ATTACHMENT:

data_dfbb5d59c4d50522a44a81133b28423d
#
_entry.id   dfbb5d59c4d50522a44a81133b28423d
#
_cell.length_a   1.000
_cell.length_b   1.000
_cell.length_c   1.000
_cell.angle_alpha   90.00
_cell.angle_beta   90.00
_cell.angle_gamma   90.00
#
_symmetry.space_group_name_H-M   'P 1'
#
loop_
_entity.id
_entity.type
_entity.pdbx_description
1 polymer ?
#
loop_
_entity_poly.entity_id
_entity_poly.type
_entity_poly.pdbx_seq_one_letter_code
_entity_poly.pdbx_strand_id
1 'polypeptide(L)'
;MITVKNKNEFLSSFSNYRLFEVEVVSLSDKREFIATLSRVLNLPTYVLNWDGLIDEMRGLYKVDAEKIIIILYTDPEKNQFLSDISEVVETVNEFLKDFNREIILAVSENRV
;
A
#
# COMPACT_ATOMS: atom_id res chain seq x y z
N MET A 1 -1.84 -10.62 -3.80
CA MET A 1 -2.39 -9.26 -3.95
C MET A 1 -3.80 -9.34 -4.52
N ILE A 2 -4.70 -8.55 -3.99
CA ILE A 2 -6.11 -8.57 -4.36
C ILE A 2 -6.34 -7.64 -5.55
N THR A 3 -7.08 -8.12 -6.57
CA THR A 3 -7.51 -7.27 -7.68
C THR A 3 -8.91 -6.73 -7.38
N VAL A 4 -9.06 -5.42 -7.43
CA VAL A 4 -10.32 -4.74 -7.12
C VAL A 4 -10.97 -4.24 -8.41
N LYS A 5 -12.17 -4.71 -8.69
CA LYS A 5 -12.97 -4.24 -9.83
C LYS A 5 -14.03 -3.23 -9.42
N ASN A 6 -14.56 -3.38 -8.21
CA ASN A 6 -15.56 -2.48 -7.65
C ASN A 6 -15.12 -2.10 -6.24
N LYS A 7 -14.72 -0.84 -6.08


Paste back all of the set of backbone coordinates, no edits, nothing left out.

data_dfbb5d59c4d50522a44a81133b28423d
#
_entry.id   dfbb5d59c4d50522a44a81133b28423d
#
_cell.length_a   1.000
_cell.length_b   1.000
_cell.length_c   1.000
_cell.angle_alpha   90.00
_cell.angle_beta   90.00
_cell.angle_gamma   90.00
#
_symmetry.space_group_name_H-M   'P 1'
#
loop_
_entity.id
_entity.type
_entity.pdbx_description
1 polymer ?
#
loop_
_entity_poly.entity_id
_entity_poly.type
_entity_poly.pdbx_seq_one_letter_code
_entity_poly.pdbx_strand_id
1 'polypeptide(L)'
;MITVKNKNEFLSSFSNYRLFEVEVVSLSDKREFIATLSRVLNLPTYVLNWDGLIDEMRGLYKVDAEKIIIILYTDPEKNQFLSDISEVVETVNEFLKDFNREIILAVSENRV
;
A
#
# COMPACT_ATOMS: atom_id res chain seq x y z
N MET A 1 -1.84 -10.62 -3.80
CA MET A 1 -2.39 -9.26 -3.95
C MET A 1 -3.80 -9.34 -4.52
N ILE A 2 -4.70 -8.55 -3.99
CA ILE A 2 -6.11 -8.57 -4.36
C ILE A 2 -6.34 -7.64 -5.55
N THR A 3 -7.08 -8.12 -6.57
CA THR A 3 -7.51 -7.27 -7.68
C THR A 3 -8.91 -6.73 -7.38
N VAL A 4 -9.06 -5.42 -7.43
CA VAL A 4 -10.32 -4.74 -7.12
C VAL A 4 -10.97 -4.24 -8.41
N LYS A 5 -12.17 -4.71 -8.69
CA LYS A 5 -12.97 -4.24 -9.83
C LYS A 5 -14.03 -3.23 -9.42
N ASN A 6 -14.56 -3.38 -8.21
CA ASN A 6 -15.56 -2.48 -7.65
C ASN A 6 -15.12 -2.10 -6.24
N LYS A 7 -14.72 -0.84 -6.08